Sunday, February 23, 2014

King Hawaiian Loaf

 With a recipe for homemade King Hawaiian Rolls & Loaf in hand, I decided to try it. We stopped at the grocery for a can of pineapple juice, the only ingredient we were missing. The recipe I used is available here. I cut the recipe in half, making only a single loaf for testing purposes.

 This is really an easy loaf to make and every step worked out perfectly. The tropical scent of pineapple is wonderful, even during the assembly phase and it lingers even as the loaf is baked and taken out of the oven. The bread is only slightly sweet and should make wonderful toast.

 Here's the end result first:

 And a look inside. Beautiful texture, finely-grained and with the lovely sweet scent of pineapple coming off the slice. The vanilla adds a nice note, too. Don't leave it out.

 This takes about two and a half hours once the ingredients are combined but that's certainly not unusual for any kind of homemade bread.

 Here's the initial mixture (remember, I made just half a recipe). This mixture is not kneaded but rather just left in the mixing bowl and sat in a warm place. Since it's a winter's day, I turned the oven on just long enough to warm it a bit (maybe 100°) and then placed the bowl there for the first hour's rise.

 After an hour the mixture looked like this. It clearly doubles in size. The remaining flour is added to this mixture (it is quite sticky and would be impossible to handle otherwise) and then turned out onto a floured pastry cloth for kneading.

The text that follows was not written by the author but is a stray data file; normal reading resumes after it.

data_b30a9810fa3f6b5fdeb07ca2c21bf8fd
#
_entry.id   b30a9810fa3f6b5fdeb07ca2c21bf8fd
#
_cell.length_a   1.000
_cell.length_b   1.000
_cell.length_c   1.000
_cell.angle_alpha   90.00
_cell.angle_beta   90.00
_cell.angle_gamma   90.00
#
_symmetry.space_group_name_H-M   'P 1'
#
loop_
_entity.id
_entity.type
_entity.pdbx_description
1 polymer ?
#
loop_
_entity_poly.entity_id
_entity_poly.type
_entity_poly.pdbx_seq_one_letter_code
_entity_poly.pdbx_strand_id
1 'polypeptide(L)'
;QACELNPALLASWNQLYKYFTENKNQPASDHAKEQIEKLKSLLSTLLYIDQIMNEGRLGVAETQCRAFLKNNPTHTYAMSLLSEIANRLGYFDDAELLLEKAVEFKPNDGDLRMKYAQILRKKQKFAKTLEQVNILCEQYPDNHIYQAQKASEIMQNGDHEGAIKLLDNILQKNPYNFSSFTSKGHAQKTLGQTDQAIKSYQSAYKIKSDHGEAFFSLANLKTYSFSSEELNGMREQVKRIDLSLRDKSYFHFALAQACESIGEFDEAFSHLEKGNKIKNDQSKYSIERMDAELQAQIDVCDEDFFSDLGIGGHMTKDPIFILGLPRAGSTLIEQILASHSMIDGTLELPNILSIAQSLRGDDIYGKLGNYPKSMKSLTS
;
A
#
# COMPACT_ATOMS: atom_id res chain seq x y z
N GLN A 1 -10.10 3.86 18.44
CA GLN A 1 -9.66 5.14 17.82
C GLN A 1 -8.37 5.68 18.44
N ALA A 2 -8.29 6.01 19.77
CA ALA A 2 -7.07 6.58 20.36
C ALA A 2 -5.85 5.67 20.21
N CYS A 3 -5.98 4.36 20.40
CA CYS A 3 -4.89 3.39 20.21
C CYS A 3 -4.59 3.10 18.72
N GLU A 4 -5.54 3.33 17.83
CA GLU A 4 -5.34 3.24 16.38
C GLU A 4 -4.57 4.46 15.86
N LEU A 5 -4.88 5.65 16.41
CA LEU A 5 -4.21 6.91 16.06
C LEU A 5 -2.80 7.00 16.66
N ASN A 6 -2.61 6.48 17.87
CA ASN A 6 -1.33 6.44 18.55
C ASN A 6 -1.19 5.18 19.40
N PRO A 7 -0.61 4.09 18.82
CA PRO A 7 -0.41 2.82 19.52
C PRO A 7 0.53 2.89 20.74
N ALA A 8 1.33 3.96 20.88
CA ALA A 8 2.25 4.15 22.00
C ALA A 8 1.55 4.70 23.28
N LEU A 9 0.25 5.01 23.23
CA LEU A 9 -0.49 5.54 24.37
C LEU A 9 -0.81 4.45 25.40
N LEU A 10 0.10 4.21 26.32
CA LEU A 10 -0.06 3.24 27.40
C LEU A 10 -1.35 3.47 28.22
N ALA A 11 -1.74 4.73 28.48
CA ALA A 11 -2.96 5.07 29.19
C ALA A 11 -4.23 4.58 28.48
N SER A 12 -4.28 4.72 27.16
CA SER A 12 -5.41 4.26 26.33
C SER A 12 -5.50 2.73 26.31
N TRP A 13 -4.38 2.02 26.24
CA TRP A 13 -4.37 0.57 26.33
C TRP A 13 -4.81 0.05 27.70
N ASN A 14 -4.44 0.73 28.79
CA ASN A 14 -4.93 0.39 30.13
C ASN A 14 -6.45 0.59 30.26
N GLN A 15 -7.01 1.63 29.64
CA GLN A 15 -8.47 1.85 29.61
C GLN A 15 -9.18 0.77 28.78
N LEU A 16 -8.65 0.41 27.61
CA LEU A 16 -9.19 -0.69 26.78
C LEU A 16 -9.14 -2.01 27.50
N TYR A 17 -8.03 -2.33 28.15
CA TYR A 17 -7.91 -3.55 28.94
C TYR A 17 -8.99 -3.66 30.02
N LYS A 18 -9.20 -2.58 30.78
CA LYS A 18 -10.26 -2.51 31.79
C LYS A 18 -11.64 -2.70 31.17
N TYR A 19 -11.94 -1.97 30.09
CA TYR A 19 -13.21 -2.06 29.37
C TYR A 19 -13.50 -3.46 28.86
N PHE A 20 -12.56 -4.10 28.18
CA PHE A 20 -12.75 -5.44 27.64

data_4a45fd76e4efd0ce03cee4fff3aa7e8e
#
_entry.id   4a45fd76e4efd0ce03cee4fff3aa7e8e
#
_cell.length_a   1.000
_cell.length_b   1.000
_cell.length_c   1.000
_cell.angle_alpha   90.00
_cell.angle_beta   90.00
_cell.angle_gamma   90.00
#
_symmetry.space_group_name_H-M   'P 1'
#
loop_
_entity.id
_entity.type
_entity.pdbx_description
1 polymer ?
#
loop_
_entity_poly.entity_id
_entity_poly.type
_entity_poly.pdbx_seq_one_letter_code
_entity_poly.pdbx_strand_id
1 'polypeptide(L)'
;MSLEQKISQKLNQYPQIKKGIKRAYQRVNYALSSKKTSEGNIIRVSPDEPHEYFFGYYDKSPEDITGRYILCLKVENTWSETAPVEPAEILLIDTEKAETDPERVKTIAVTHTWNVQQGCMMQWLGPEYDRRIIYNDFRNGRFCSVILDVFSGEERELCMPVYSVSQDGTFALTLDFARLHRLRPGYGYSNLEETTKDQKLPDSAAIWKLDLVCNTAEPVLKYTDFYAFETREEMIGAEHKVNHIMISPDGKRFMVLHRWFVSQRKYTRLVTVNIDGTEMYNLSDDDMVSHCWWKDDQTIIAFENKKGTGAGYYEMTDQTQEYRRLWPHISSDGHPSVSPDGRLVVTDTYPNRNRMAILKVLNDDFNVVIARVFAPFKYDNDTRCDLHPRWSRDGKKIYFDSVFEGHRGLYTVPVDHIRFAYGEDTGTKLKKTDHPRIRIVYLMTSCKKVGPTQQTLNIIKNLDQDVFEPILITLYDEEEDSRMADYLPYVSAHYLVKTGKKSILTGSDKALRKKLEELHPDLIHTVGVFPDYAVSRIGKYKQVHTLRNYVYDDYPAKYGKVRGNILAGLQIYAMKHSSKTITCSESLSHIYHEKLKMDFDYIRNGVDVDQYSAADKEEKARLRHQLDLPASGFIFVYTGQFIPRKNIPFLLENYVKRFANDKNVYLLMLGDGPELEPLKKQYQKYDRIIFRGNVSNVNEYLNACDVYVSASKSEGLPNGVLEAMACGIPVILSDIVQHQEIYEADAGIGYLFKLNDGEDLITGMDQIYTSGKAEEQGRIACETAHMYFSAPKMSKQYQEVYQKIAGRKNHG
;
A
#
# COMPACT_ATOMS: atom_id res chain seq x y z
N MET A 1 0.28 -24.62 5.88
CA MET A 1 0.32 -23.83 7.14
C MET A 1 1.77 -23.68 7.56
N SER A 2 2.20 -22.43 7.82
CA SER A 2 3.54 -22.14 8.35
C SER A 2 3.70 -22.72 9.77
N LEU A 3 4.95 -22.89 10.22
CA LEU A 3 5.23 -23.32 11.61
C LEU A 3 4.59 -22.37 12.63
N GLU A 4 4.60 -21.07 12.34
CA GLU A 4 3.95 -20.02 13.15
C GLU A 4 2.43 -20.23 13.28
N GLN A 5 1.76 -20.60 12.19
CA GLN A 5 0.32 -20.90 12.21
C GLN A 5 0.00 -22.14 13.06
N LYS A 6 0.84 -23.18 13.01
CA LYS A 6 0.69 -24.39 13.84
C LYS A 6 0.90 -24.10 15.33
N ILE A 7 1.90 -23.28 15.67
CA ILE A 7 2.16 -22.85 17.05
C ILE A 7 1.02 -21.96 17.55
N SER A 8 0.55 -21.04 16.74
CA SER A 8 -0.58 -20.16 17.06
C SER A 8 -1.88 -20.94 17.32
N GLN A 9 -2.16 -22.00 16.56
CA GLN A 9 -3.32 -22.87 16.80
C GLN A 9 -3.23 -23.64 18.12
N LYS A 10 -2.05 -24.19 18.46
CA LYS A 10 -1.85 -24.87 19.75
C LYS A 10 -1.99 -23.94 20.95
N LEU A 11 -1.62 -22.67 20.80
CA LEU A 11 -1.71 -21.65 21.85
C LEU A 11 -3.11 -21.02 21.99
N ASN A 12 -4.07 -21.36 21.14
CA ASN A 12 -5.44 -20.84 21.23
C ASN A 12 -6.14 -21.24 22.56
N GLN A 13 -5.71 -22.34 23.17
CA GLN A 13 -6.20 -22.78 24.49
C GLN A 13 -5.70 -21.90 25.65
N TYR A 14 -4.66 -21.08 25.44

I added 1/4 cup of flour as I worked the mixture on our pastry cloth. It lightens quite a bit. The dough was of a perfect consistency ... slightly warm, "soft as a babies butt" and it seemed alive (it is) and bounced back as I kneaded it over a dozen times (I didn't count; I just work the dough until it feels right). There is nothing in baking so nice as fresh dough! Bread dough is the sensual part of baking.
 This dough is then shaped and placed in a greased baking pan and allowed to rise another hour. It doubled in that time.

 Here's how the dough looked after the second rise described above. This is a delicate stage and you have to be careful with the loaf. No rough handling! This is the "baby's butt" turned into the whole baby. This loaf is now ready to bake. The instructions say 25-30 minutes. I took this out after 27 minutes as it seemed to be browning nicely on top.

 Turned out of the pan and with a little melted butter added to the top, the loaf will need some cooling time before slicing. Yes, it's hard to wait!

 And here's a top-down view of the completed loaf. Let it sit until it begins to cool (30 minutes to an hour if you can wait that long) and then slice.
 Now, go back up to the top of the page and look at the finished product again. Better yet, bake a loaf!

1 comment:

  1. King Hawaiian! Your loaf is perfectly glossed and looks yummy!
    Now that sounds good, may just have to try a loaf, too! Your photos and descriptions are the reason I trekked out to buy a bread maker! So far...more than one year - only made one loaf...
    (embarrassed to admit)